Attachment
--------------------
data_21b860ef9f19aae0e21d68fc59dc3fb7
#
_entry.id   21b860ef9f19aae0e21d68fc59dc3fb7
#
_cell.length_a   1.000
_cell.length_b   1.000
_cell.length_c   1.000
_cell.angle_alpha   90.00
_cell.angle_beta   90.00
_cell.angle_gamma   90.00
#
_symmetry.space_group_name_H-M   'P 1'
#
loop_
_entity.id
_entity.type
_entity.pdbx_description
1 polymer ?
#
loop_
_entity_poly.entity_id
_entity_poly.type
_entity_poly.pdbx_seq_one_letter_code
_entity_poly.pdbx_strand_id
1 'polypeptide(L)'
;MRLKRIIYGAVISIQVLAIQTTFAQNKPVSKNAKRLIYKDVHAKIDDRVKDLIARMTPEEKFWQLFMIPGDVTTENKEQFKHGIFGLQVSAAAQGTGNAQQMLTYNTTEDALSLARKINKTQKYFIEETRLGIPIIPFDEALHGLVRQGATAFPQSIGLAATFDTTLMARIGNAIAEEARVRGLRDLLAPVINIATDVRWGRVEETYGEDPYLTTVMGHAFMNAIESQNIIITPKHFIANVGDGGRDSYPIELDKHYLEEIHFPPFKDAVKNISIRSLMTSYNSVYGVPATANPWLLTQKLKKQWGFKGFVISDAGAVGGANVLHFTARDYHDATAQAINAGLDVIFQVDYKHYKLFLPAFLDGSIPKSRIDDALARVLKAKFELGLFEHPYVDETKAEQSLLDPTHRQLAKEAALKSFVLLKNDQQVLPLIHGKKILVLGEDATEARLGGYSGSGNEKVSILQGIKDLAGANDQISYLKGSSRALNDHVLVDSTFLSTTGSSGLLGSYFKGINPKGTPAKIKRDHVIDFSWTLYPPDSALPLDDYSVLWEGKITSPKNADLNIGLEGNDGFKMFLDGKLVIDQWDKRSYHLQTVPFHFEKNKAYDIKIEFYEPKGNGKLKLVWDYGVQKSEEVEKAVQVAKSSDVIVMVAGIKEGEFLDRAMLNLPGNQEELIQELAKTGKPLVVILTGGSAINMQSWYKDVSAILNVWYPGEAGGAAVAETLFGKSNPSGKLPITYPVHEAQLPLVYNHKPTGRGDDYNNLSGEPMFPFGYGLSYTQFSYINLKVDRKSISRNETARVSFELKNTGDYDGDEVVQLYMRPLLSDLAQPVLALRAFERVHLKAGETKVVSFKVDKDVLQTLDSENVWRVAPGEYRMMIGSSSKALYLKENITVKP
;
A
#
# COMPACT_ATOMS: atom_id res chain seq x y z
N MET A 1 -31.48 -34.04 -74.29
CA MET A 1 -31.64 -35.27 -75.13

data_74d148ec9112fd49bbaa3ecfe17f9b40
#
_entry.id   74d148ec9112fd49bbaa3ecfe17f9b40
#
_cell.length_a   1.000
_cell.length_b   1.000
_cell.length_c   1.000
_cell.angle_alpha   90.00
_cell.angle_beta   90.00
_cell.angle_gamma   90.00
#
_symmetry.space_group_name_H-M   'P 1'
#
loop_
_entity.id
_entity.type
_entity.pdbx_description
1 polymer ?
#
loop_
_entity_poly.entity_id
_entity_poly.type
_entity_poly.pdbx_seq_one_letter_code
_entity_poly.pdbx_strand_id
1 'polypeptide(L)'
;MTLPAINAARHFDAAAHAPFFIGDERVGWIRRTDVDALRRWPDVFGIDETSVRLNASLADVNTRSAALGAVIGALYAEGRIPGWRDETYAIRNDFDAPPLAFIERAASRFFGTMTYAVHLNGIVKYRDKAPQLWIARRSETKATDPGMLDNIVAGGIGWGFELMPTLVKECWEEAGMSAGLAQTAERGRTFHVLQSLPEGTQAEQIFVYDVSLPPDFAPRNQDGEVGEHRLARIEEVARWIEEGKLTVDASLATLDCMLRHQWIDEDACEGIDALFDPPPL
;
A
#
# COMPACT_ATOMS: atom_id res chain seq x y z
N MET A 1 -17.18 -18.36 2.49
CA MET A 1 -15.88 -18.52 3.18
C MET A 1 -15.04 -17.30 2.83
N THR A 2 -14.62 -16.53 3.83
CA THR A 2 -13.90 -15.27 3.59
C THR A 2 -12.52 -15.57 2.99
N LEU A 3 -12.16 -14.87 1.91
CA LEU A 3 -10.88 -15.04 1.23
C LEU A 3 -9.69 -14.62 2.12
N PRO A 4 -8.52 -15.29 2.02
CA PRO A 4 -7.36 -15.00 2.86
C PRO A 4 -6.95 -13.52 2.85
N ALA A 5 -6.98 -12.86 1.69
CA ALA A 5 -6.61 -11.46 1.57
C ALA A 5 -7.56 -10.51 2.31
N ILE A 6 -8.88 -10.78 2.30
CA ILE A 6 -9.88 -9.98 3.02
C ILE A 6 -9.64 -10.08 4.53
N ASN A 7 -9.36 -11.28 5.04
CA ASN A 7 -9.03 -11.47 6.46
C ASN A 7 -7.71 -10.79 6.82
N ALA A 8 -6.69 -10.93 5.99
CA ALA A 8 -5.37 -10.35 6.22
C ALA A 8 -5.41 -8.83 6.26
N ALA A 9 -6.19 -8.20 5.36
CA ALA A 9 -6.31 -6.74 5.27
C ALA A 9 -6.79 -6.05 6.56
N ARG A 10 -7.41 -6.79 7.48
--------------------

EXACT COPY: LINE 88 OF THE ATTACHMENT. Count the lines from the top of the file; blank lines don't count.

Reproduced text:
CA ALA A 9 -6.31 -6.74 5.27